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Experience Preschool
Adaptations for special needs
Adaptations for special needs
Updated over a week ago

All children deserve to grow and learn to their fullest potential. Quality programs are inclusive of
all learning styles and offer adaptations for children with special needs. Experience Preschool is a
flexible curriculum model that exposes children to rich experiences where children can learn in their
own way within the context of play and everyday interactions.

Use the suggested adaptations to support children according to their needs while implementing the Experience Preschool lesson plans:

For children who are nonverbal or are uncomfortable speakingin front of other children

  • Offer visuals for the child to point at in response to the discussion prompt.

  • Invite the child to whisper his idea to an adult or to a friend.

  • Offer other ways to communicate responses, such as giving a thumbs up or clapping their hands.

For children who have limited attention spans or difficultiessitting still

  • Offer something for the child to hold.

  • Offer a textured cushion to sit on during seated activities.

  • Encourage the child to visit an open area, such as the library, when finished with a task.

For children with sensory processing challenges

  • Model and participate with them during a task.

  • Invite the child to make a quick attempt to participate.

  • Create a “peaceful” area in the room. This is a designated space that may include pillows, books and a blanket.

For children who have difficulty with transitions

  • Use picture cards for the daily schedule to look at and review throughout the day.

  • Offer a transitional toy/item to carry to the next activity.

  • Have a friend invite him to the next activity.

  • Use a visual timer.

For children with restricted motor skills or physical abilities

  • Encourage the child to move in any way their body is able.

  • Offer an instrument to play instead of moving.

  • For children with tactile challenges:

  • Offer alternatives, such as using only a finger to paint instead of a hand.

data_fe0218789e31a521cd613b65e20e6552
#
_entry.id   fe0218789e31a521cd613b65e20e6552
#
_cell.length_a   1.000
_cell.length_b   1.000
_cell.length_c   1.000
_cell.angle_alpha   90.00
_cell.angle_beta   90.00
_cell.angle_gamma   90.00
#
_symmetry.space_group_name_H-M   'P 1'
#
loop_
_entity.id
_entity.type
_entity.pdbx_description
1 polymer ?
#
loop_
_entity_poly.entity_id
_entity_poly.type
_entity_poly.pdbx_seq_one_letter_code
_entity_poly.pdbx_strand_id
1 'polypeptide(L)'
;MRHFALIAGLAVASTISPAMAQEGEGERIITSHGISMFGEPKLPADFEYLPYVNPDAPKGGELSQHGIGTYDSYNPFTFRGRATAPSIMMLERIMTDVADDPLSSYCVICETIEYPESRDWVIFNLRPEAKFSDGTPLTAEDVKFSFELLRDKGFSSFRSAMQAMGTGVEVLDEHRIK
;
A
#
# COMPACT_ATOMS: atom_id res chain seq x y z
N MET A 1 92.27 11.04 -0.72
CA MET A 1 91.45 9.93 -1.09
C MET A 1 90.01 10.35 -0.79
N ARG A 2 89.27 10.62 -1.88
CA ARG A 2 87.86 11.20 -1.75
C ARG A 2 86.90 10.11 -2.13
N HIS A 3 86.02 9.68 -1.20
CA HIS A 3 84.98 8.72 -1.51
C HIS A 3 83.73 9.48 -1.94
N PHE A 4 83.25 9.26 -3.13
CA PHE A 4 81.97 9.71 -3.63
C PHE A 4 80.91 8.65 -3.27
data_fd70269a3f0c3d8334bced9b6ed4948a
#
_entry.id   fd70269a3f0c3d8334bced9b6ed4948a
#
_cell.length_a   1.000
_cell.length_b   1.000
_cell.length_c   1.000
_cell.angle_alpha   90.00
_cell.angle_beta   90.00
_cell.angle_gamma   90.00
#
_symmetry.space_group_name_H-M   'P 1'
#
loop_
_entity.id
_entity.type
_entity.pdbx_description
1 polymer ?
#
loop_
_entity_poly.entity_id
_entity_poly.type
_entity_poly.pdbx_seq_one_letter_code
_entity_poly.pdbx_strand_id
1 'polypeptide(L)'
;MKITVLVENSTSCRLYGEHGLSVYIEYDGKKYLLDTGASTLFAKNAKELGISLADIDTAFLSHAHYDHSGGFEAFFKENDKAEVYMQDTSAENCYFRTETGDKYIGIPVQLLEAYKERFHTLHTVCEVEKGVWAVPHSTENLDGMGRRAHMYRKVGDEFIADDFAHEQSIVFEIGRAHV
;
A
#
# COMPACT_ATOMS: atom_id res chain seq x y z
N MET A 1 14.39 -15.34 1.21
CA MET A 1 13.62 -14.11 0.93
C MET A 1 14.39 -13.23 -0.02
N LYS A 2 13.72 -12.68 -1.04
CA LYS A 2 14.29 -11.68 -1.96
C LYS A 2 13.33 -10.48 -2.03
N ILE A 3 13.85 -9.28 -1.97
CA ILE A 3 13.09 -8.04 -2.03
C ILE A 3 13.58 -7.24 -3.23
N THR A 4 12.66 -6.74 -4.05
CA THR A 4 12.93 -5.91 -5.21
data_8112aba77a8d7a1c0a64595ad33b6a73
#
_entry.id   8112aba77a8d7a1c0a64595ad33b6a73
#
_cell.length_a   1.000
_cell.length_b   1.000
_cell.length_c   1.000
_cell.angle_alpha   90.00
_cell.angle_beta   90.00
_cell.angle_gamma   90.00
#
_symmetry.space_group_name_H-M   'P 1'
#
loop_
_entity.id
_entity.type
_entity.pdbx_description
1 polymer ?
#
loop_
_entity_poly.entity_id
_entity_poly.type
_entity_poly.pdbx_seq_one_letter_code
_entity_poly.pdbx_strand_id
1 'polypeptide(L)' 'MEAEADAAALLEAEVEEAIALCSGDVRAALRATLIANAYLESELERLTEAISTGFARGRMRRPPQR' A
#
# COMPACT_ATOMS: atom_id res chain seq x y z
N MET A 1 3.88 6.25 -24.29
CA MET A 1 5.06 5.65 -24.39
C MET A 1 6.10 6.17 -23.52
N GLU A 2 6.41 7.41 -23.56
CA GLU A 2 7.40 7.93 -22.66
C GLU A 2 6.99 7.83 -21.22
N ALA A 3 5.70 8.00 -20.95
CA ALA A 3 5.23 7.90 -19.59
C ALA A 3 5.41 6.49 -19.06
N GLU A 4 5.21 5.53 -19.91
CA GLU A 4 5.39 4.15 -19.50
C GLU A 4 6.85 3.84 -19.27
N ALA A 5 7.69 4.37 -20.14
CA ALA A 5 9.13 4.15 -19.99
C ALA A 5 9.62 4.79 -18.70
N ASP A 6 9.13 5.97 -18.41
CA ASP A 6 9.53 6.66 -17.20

• Offer other materials that are similar in texture.

For children who avoid their peers or are withdrawn

  • Have the child play within a small group of his peers or one-on-one.

  • Invite the child to bring a special item from home to play with friends.

  • Invite the child to bring in a family photo to put in the “peaceful” area of the room.

For children with restricted fine motor skills

  • Offer loop scissors for the child to squeeze with his hands.

  • Offer short and wide writing utensils (e.g. break crayons to make them easier to grip).

  • Offer a slanted work surface to write and draw.

For children with separation anxiety

  • Encourage parents to give a quick hug and say goodbye.

  • Offer the child a quiet space to sit as he calms himself.

  • Invite the child to bring in family pictures to look at during the day.

  • Refer to the visual schedule.

For children with hearing impairment

  • Teachers can wear a sound amplification device.

  • Break down steps with picture cards/visuals. Check for understanding.

  • Implement suggestions from a hearing impairment specialist.

For children with visual impairment

  • Create a space with open pathways and allow easy access to the room before the program starts.

  • Keep the same room arrangement.

  • Preferential seating closer to the teacher.

  • Enlarged pictures or tactile labels.

  • Include braille books in the book corner.

  • Implement suggestions from a visual impairment specialist.

For children with anger/aggression

  • Offer a quiet, safe place for the child. Allow the child to join the group when ready.

  • Offer an object (such as a stress ball) to squeeze.

  • When speaking to the child, kneel down to his level and give some space. Use a soft voice.

  • Ask the child, “What can we do to make this better?”

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